When I got into the park, lit only by starlight and city light reflected across the water, I began to perceive the stars above me as a gigantic compass. In the eastern sky, I could see just the right shoulder of Orion rising. As I walked around the penninsula, with my eyes having adjusted to hours of darkness, I could see by starlight alone. At one point, I was startled when a darker part of the shadow ahead of me moved and scampered off the path, but in less than a second I understood that it was a surprised skunk who had been taking the same path in the other direction hastily getting out of my way.

As the night went on, more and more of Orion was visible until the whole constellation rose about the horizon and up about 30˚ into the southern sky. The whole experience was an accidental but effective tutorial in celestial navigation. With the city visible, I had help orienting myself, and by keeping track of Orion I could make sense of which direction I was moving within Tommy Thomson Park’s suprisingly hard to navigate layout. It looks simple from the air, but since all the parts are equally low and beside one another, it can be very hard on the ground to know exactly where you are and which direction to go to reach somewhere else.

By 2am I was back at the park entrance. I will never forget what it was like to see by just the stars and the glow of the downtown core about 4 km away across the water, and I will never forget the feeling of when my brain flipped inside out to see the sky like a spherical compass which I was inside of, helping me to orient myself, plot a straight course, and explore.

Exciting reading material

I am still job-hunting, but life has given me a bit of a treat to work on between those efforts. I have two new books from professors I know at U of T to read.

Already published and available to everyone, there is Steve Easterbrook’s Computing the Climate: How We Know What We Know About Climate Change.

Still in the works, possibly for another year, are Peter Russell’s draft memoirs, which he has been kind enough to let me read.

I will be working on both before today’s Critical Mass bike ride, which I expect will be the last with decent weather before spring.

Some documents from the history of fossil fuel divestment at the University of Toronto

Back in 2015, during the Toronto350.org / UofT350.org fossil fuel divestment campaign, I set up UofTFacultyDivest.com as a copy of what the Harvard campaign had up at harvardfacultydivest.com/.

The purposes of the site were to collect the attestations we needed for the formal university divestment policy, to have a repository of campaign-related documents, and to provide information about the campaign to anyone looking for it online.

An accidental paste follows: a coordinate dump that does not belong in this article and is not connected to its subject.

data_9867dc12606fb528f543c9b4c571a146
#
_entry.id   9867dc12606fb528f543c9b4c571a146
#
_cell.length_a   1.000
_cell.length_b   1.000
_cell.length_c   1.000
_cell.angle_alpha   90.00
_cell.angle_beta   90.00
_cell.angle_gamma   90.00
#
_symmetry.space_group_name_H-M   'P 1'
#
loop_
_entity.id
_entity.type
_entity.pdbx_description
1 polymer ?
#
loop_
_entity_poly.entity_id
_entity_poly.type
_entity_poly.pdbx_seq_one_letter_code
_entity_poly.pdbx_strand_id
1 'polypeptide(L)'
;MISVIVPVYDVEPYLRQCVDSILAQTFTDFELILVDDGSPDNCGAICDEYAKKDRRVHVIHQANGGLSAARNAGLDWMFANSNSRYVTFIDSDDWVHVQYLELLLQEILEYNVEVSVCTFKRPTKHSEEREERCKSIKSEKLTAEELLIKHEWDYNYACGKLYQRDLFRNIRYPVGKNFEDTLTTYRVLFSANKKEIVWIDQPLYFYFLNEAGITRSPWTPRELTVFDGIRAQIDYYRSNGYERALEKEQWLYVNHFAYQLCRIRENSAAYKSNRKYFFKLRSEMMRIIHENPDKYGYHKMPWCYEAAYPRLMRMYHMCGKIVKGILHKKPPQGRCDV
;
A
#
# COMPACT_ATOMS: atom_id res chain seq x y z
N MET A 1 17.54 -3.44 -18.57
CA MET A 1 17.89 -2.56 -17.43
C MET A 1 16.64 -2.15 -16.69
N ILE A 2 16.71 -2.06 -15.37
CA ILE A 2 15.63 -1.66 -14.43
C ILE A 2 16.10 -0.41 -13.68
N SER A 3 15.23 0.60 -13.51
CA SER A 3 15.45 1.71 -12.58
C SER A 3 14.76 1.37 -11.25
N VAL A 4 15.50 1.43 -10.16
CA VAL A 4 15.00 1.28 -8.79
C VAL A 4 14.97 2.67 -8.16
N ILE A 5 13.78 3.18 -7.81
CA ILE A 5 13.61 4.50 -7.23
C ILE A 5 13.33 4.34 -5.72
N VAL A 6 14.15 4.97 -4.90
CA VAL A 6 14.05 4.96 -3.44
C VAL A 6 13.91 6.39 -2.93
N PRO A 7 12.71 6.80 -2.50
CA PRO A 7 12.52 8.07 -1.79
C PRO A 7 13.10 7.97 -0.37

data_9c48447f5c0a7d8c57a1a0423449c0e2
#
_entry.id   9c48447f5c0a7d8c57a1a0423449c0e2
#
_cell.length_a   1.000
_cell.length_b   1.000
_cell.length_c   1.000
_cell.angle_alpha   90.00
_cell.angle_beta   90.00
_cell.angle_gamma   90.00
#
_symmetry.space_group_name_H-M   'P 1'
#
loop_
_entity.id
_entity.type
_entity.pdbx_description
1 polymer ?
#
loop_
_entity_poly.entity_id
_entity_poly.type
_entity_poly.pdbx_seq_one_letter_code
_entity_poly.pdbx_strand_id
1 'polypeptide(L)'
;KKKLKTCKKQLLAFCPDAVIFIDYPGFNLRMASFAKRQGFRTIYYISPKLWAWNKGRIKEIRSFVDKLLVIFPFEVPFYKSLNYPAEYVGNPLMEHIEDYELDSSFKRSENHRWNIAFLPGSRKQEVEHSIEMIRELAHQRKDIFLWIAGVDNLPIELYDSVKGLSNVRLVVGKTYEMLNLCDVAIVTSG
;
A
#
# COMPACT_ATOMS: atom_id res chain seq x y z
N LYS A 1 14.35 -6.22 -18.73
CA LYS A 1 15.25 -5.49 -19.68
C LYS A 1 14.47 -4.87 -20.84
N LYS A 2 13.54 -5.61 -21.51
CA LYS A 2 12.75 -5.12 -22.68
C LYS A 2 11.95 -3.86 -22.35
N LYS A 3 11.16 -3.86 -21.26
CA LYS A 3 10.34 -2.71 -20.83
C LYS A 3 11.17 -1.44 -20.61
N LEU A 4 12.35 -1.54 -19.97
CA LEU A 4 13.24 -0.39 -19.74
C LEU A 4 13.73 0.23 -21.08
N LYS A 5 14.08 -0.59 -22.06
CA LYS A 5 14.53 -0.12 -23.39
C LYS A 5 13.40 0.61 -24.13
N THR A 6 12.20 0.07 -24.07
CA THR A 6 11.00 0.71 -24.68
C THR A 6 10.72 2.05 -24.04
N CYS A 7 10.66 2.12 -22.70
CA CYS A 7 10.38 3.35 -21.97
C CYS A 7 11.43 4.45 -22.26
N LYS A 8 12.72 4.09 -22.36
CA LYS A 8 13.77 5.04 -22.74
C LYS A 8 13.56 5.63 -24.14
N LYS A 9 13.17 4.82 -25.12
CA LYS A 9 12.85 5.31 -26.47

The site was built with free WordPress software and plugins which have ceased to be compatible with modern web hosting, so I will re-list the important content here for the benefit of anyone seeking to learn about the campus fossil fuel divestment movement in the future:

Of course, U of T announced in 2021 that they would divest. Since then, the Climate Justice U of T group which developed out of the Leap Manifesto group which organized the second fossil fuel divestment campaign at U of T (after Toronto350 / UofT350) has succeeded in pressuring the federated colleges of St. Michael’s, Trinity, and Victoria University to divest as well.

Uber Eats bike delivery — break-even time in downtown Toronto

I have not been able to find another job, I love cycling, and I know the city — so I have been trying out working as food delivery rider for uber.

The lesson from 19.5 hours in is that it pays far below miniumum wage, even before considering any expenses.

At JJ International Inc at 438 Spadina I bought a large two-shelf insulated backpack for food deliveries for $84.76.

Since my total revenues, revenues per hour, revenues per delivery, and revenues per kilometre were all dismal in the first few days, I took a Smart Serve course in order to be able to carry deliveries with alcohol. The course took about 3 hours and cost $44.95.

Just now, I had to take a break from a Saturday night shift to go home because all my external phone batteries are dead.

In sum, so far:

  • I have been online for 19 hours and 18 minutes.
  • I have ridden 153 km.
  • I have earned $150.04 ($116.55 in fares and $34.39 in tips).
  • That works out to about $7.69 per hour, which is a considerable over-statement because it doesn’t count the riding time required to get into the high density zones with many restaurants or to ride back home.
  • It took basically 17 hours of work to pay for the carrier bag and Smart Serve certificate.

All told, a person would be far better off working at the Ontario minumum wage of $16.55 than doing deliveries for uber eats by bike.